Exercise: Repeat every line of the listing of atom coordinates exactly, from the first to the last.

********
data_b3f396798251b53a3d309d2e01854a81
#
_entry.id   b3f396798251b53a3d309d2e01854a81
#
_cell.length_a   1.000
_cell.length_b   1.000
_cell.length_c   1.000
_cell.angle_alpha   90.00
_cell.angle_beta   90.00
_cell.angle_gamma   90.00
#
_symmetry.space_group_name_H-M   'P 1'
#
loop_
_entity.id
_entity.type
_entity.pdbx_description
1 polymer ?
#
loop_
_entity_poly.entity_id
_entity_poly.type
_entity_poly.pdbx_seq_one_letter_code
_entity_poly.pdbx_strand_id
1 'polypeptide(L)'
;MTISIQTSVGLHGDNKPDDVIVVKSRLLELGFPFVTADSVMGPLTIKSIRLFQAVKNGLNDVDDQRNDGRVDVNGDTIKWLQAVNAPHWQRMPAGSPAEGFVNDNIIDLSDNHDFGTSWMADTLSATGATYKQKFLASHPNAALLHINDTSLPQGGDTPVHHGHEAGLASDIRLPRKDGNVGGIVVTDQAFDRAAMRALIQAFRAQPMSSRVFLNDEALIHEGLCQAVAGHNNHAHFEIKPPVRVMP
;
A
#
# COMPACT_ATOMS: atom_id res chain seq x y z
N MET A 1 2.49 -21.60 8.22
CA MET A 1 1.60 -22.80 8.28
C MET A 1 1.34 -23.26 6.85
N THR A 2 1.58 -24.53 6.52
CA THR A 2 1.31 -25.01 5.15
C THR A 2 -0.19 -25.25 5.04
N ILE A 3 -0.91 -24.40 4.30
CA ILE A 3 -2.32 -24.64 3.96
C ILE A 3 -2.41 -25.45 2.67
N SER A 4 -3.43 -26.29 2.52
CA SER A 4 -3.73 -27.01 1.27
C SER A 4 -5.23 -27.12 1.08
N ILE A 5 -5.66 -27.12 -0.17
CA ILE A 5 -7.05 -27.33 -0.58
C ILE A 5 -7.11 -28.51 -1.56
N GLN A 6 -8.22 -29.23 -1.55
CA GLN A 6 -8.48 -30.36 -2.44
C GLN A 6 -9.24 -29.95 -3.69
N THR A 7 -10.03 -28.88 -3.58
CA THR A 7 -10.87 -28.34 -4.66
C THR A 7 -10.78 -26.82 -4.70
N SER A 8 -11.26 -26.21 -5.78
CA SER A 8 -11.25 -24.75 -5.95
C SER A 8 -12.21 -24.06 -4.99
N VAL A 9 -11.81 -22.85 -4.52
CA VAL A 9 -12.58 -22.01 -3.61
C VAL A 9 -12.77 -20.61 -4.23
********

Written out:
data_b3f396798251b53a3d309d2e01854a81
#
_entry.id   b3f396798251b53a3d309d2e01854a81
#
_cell.length_a   1.000
_cell.length_b   1.000
_cell.length_c   1.000
_cell.angle_alpha   90.00
_cell.angle_beta   90.00
_cell.angle_gamma   90.00
#
_symmetry.space_group_name_H-M   'P 1'
#
loop_
_entity.id
_entity.type
_entity.pdbx_description
1 polymer ?
#
loop_
_entity_poly.entity_id
_entity_poly.type
_entity_poly.pdbx_seq_one_letter_code
_entity_poly.pdbx_strand_id
1 'polypeptide(L)'
;MTISIQTSVGLHGDNKPDDVIVVKSRLLELGFPFVTADSVMGPLTIKSIRLFQAVKNGLNDVDDQRNDGRVDVNGDTIKWLQAVNAPHWQRMPAGSPAEGFVNDNIIDLSDNHDFGTSWMADTLSATGATYKQKFLASHPNAALLHINDTSLPQGGDTPVHHGHEAGLASDIRLPRKDGNVGGIVVTDQAFDRAAMRALIQAFRAQPMSSRVFLNDEALIHEGLCQAVAGHNNHAHFEIKPPVRVMP
;
A
#
# COMPACT_ATOMS: atom_id res chain seq x y z
N MET A 1 2.49 -21.60 8.22
CA MET A 1 1.60 -22.80 8.28
C MET A 1 1.34 -23.26 6.85
N THR A 2 1.58 -24.53 6.52
CA THR A 2 1.31 -25.01 5.15
C THR A 2 -0.19 -25.25 5.04
N ILE A 3 -0.91 -24.40 4.30
CA ILE A 3 -2.32 -24.64 3.96
C ILE A 3 -2.41 -25.45 2.67
N SER A 4 -3.43 -26.29 2.52
CA SER A 4 -3.73 -27.01 1.27
C SER A 4 -5.23 -27.12 1.08
N ILE A 5 -5.66 -27.12 -0.17
CA ILE A 5 -7.05 -27.33 -0.58
C ILE A 5 -7.11 -28.51 -1.56
N GLN A 6 -8.22 -29.23 -1.55
CA GLN A 6 -8.48 -30.36 -2.44
C GLN A 6 -9.24 -29.95 -3.69
N THR A 7 -10.03 -28.88 -3.58
CA THR A 7 -10.87 -28.34 -4.66
C THR A 7 -10.78 -26.82 -4.70
N SER A 8 -11.26 -26.21 -5.78
CA SER A 8 -11.25 -24.75 -5.95
C SER A 8 -12.21 -24.06 -4.99
N VAL A 9 -11.81 -22.85 -4.52
CA VAL A 9 -12.58 -22.01 -3.61
C VAL A 9 -12.77 -20.61 -4.23